Versatility, flexibility and efficiency are the most notable benefits that synthetic fibers can deliver to nonwovens. These benefits allow synthetic fibers to be applied in nearly every market for nonwovens, including hygiene, medical, filtration, automotives, wipes, artificial leather and bedding. Because they can be engineered, synthetic fibers also work well in a variety of nonwovens technologies such as airlaid, carded, thermal bonded, needlepunched and spunlaced. Furthermore, synthetic fibers can be easily dyed and chemically finished.
Polyester has remained one of the most popular synthetic fibers in nonwovens, because of its versatility in a wide range of end uses. Most recently, polyester has found a place in the hygiene market, especially in baby diapers, feminine hygiene products and adult incontinence items and wipes. “Polyester in diaper acquisition/distribution layers provides increased moisture-management properties and strength,” explained Robert Usher, business director of Wellman Incorporated, Shrewsbury, NJ. “Polyester additionally will prevent gel blockage and fluff pulp from collapsing in these products. It helps move fluid to absorbent layers in the diapers that contain superabsorbents. In wipes, polyester fiber provides increased fiber strength and stability. Because of polyester’s overall functionality and performance, manufacturers are steering toward using it in the hygiene market.”
Although polyester is more expensive than wood pulp and superabsorbent fibers, its functionality is important to the overall product. Natural-based fibers, such as wood pulp, serve more as an inexpensive filler and absorbent fiber, while polyester is more technical.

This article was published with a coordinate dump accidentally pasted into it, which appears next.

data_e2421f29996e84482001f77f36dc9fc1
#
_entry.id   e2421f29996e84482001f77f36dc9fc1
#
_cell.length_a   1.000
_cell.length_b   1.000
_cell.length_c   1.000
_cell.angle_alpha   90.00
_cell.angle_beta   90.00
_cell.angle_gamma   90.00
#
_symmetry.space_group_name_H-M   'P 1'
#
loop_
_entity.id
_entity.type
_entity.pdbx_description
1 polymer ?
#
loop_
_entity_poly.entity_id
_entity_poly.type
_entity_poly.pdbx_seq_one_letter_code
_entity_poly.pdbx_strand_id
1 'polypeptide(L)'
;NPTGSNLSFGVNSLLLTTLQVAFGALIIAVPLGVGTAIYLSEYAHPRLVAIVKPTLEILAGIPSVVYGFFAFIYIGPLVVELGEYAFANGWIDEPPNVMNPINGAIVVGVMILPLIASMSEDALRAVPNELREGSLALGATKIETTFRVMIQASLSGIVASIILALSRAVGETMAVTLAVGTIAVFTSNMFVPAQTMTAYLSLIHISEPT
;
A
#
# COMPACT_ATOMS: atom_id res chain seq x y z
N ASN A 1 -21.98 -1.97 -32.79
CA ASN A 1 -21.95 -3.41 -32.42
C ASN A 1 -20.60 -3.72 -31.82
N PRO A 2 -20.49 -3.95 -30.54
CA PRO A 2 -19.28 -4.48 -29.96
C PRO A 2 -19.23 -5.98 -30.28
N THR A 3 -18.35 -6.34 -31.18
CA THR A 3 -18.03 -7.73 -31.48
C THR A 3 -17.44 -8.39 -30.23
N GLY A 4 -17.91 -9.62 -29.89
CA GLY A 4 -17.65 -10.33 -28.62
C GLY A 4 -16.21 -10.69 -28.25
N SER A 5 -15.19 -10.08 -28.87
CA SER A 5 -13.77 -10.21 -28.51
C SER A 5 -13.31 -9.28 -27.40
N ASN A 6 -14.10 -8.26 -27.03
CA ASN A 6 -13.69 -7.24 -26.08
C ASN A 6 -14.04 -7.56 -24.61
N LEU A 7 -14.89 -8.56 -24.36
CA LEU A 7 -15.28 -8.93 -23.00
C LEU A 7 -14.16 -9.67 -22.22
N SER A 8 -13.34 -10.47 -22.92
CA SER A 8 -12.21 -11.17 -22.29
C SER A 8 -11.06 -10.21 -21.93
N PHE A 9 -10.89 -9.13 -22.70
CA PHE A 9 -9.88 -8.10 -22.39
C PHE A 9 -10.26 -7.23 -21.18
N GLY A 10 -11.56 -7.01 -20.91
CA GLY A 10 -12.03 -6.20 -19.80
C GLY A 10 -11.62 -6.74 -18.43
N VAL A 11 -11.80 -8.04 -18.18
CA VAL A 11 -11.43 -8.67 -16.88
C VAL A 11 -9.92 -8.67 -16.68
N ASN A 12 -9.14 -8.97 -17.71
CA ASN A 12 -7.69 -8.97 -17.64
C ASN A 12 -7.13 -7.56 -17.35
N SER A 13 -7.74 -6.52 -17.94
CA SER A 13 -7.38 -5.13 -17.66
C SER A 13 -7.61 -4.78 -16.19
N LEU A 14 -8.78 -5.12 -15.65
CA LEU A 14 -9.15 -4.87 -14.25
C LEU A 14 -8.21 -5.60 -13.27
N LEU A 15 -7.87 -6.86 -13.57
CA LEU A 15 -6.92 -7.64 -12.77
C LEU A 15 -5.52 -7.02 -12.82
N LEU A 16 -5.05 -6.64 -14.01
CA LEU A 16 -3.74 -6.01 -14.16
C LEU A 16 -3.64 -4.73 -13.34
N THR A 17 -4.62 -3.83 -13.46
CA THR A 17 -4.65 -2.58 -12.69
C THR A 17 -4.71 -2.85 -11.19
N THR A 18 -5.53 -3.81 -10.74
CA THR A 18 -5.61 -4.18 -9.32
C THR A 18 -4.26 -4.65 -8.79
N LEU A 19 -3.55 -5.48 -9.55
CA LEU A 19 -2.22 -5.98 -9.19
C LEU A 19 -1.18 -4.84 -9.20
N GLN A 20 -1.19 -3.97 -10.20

“Polyester staple fiber is one of the most rapidly growing fibers due to its cost effectiveness, turnkey technology and ease of processability and care,” said Horst Lehmbach, business segment manager of nonwovens at DuPont Sabanci Polyester GmbH (Dupont SA), Hamm, Germany. “Almost all end uses can use polyester because it does not have limitations. Polyester fibers can be produced with different deniers, cut lengths and cross sections.”
Additionally, polyester can have a range of luster options, such as bright or semi-dull. This can help improve the stress-strain behavior of nonwovens, particularly in thermal bonded and spunlaced nonwovens, according to Suthida Archadech, key account manager of Bangkok-based polyester fiber supplier, Tuntex Thailand, “Polyester fibers offer the opposite of what a cotton fiber can offer because they have higher elongation properties,” he explained. “Furthermore, these fibers provide permanent hydrophilic properties, which is ideal for hygiene disposable products.”
In addition to polyester, other synthetic fiber types making strides in nonwovens include polyolefin and polypropylene. These fibers offer the much sought-after balance of high performance and low cost, making them attractive to many markets.